Grimross (Adam Travis/The East)

Grimross: Science With Stephen

Amidst the bustling storefront of Grimross Brewing Co. in Fredericton where patrons are quietly enjoying a pint, their stools scraping and glasses clinking over the murmur of conversation, Stephen Dixon’s eyes dance. He is quietly and very animatedly expounding upon the functions of yeasts, lactic acids, and adjuncts, and the characteristics they create in craft beer. This is not a riveting conversation for the uninitiated, but the passion with which Dixon explains it is engrossing enough to make anyone a microbiology nerd for a few minutes.

“I’m self-taught. I started twenty-five years ago as a hobby brewer, like a lot of brewers do, and I geeked out on learning everything from water chemistry to microbiology to brewing recipes and developed some expertise and people liked my beer.”

A love of science, a passion for community and a dash of nostalgia seem to be the cornerstones of Grimross, Fredericton’s own Belgian-style craft brewery. Dixon has earned his geek cred through his eclectic background. His career has run the gamut, ranging from managing the National Altitude Training Centre in Silver Star, British Colombia,  to marketing and sales, to a Masters in Biomedical Engineering. “I’ve always been interested in research and innovation, so that has been a common thread throughout most of my life. I think it’s the same here; we’re doing a lot on the science side that most breweries aren’t.”

Stephen Dixon (Adam Travis/The East)
Stephen Dixon (Adam Travis/The East)

To prove it, tucked in the back of the brewery is a small room dedicated to one thing: a microscope. Inside the micro-microlab each batch of beer is tested to ensure it has the optimal amount of yeast particles. If you want to the full spiel, just ask him. Dixon is more than happy to explain, although he might tell you more than you can digest in the moment.

“We explore a variety of strains of yeast. Sometimes you get the best results by combining different strains. They create something different and unique, and this is part of what makes us different. We’re exploring the different varieties of yeast.”

“I guess I’m a bit of a geek on the science side. I like to play and experiment with things.”

Recently Grimross hired a graduate from the Niagara Institute’s brewing science program. “Martin brings my self-taught craft to another level, bringing in the science that I might not have been exposed to.”

(Adam Travis/The East)
(Adam Travis/The East)

Dixon explains that their newest projects are to expand, or at least diversify, using casking methods, souring beer with lactic acid, producing beer from wild yeasts, and cultivating some strains of their own with CCNB’s brewing sciences lab, all to top off their already well established repertoire of Belgian style beers.

“Craft beer is different than most products. We’re not so much a product as we are an idea. People love to try different craft beers and share it with their friends. Maybe they want to get a little geeky about their beer and they start to think about the different characteristics about the different beers.”

Grimross have come a long way from their humble beginnings. Their first year and a half was spent brewing on one of Picaroons’ spare systems, making use of the province’s collaborative brewing community.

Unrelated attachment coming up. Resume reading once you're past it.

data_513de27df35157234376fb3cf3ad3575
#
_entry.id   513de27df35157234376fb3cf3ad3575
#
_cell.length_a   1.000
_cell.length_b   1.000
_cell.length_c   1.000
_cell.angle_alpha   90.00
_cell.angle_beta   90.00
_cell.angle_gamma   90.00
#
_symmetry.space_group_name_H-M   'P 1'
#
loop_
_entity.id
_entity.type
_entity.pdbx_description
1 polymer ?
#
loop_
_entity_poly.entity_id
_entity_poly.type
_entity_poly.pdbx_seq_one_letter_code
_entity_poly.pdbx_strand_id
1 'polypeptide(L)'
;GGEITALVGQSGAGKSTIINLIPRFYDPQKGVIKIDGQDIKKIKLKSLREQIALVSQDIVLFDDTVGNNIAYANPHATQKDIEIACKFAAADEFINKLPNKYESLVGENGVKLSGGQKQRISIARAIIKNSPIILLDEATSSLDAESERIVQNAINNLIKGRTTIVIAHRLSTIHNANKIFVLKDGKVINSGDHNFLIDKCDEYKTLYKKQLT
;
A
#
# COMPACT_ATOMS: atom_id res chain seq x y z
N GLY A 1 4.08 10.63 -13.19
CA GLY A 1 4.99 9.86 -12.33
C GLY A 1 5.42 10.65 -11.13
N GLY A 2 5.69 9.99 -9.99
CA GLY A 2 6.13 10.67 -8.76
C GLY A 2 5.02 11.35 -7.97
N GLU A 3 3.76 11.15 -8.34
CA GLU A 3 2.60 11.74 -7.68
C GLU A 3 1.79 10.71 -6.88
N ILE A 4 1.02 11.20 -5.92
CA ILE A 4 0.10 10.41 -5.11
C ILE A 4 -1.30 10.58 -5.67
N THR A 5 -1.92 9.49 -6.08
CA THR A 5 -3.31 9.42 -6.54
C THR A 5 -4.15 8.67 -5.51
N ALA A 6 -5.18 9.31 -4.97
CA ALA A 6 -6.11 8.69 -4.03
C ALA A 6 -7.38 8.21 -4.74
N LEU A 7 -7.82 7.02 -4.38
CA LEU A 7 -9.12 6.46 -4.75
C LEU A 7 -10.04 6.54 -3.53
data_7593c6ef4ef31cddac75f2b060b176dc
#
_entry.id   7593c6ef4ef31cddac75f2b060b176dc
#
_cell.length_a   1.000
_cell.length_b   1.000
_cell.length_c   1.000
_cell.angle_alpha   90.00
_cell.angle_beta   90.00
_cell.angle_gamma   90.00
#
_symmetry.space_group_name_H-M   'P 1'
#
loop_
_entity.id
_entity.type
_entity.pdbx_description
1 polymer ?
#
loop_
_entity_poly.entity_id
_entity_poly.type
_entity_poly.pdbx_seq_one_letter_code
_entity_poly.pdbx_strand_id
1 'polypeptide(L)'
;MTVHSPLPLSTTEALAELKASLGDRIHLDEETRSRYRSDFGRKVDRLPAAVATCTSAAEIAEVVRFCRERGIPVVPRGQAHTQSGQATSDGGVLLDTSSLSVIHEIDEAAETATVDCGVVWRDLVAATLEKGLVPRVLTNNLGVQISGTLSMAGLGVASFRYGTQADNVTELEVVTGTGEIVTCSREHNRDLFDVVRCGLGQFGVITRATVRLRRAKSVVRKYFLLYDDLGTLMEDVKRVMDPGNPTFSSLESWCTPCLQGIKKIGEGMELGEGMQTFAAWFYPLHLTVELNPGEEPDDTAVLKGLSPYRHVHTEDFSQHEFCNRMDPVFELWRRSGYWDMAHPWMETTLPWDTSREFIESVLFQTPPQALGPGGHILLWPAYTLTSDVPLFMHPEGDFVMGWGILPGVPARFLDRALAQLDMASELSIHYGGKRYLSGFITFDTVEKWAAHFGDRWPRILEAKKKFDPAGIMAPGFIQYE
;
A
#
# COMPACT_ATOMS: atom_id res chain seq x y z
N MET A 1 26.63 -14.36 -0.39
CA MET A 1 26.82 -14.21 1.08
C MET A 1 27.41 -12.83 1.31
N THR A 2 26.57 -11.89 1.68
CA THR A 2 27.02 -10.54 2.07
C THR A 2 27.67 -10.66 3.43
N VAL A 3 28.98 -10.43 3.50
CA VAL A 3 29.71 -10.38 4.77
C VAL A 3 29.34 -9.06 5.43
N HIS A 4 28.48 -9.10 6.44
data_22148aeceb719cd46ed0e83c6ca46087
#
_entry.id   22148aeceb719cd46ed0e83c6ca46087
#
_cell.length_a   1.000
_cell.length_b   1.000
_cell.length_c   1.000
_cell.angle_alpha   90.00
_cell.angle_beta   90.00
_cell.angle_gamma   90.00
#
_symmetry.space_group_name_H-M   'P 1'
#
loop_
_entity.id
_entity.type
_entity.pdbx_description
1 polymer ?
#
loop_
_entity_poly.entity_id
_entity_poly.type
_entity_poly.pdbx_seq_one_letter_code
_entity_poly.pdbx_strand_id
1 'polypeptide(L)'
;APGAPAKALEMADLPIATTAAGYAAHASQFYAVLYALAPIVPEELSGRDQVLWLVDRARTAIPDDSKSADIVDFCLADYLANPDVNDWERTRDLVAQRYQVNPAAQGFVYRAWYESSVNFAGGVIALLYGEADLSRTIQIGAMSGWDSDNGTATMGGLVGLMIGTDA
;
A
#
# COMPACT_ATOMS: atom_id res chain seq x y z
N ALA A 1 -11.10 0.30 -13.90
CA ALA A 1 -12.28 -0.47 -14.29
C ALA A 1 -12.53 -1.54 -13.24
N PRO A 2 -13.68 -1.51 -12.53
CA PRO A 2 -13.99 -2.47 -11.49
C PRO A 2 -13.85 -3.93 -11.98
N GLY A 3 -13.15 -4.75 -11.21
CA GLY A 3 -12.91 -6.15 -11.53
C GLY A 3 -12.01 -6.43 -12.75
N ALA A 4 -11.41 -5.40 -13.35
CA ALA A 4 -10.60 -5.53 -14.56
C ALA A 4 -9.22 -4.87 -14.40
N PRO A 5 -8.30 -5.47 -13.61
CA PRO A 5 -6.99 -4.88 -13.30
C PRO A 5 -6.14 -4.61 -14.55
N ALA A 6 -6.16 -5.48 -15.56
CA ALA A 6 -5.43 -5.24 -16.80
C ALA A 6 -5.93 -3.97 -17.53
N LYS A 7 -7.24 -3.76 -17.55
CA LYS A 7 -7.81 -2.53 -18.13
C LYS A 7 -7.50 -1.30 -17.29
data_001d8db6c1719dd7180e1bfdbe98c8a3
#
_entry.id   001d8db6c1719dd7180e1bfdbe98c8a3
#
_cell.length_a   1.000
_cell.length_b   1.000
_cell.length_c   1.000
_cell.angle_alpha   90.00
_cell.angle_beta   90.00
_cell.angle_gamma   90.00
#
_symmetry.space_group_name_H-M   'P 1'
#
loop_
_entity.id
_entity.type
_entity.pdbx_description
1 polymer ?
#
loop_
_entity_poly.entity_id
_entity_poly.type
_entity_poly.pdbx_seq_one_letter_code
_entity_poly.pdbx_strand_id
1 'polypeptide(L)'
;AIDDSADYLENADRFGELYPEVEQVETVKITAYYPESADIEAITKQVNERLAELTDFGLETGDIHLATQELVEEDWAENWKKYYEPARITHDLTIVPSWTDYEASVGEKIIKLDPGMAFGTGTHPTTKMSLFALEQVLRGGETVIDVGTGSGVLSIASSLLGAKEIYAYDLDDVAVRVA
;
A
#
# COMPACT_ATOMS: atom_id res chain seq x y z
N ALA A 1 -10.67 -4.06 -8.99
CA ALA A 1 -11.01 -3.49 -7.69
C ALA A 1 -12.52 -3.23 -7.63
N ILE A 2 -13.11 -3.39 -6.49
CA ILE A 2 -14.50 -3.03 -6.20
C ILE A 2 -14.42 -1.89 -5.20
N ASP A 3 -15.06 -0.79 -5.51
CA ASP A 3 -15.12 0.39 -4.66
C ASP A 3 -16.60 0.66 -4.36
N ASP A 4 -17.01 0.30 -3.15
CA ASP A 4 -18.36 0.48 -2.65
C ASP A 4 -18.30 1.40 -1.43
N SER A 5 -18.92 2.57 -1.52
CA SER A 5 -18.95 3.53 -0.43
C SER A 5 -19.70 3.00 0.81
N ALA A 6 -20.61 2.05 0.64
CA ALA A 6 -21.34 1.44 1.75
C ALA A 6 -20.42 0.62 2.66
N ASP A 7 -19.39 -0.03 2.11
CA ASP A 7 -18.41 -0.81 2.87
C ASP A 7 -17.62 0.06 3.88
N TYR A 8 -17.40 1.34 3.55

“We have a good relationship with all the breweries. It’s a pretty collegial attitude amongst the brewers. It’s not so competitive; it’s more collaborative if anything. As a matter of fact, a couple weeks ago we had a Freddy Brewers Collaboration. One of our friends, a fellow brewer from Picaroons actually, has cancer and we’re brewing a beer to raise funds for him to help support him.”

Grimross Beer Soap (Adam Travis/The East)
Grimross Beer Soap (Adam Travis/The East)

On top of their experimental yeast concoctions and their involvement in the brewing community, they are looking forward to bolstering their business by bringing in local chefs to design a menu to complement their beer offerings. Even without the input of local chefs, he’s got a pretty good handle on how to pair beer and food.

“Take our Pugnacious Porter, take a vanilla ice cream with a really rich dark chocolate brownie in it and then put the Porter right in it like a float. For dinner, our Dubbel at 7%, has dark, rich caramel notes to it. It’s a really smooth beer, low in hops. Take that and have it with scallops sautéed with pepper and butter with asparagus.”

Dixon admits that he’s the one who does most of the cooking in their household, and that he likes it that way. When it came to starting the business though, his wife had a hand in coming up with the name, Grimross. “I was puttering around the house, and my wife was going through place names on the New Brunswick map, and she said Grimross Island. And I thought, “bang, that’s it! I know that’s it.””

Nostalgia sweeps over as Dixon recounts his childhood summers at his family’s cottage on the river. “We did a lot of boating, and quite often we’d end up meeting [our other boating friends] at Grimross Island. It had a nice little beach at the bottom and we’d hook up with other boats and swim and have fun and drink beer. Very fond memories.”

(Adam Travis/The East)
(Adam Travis/The East)

“When I was looking to start this business I wanted it to reflect local. Craft beer and local microbreweries are very much about people having a sense of community and a relationship with their customers. The guy that owns the business brews the beer. These are my friends, my customers. I get to know them, and they get to know me.”

To keep up to date with Grimross’ future innovations and adventures, and to see what’s on tap, visit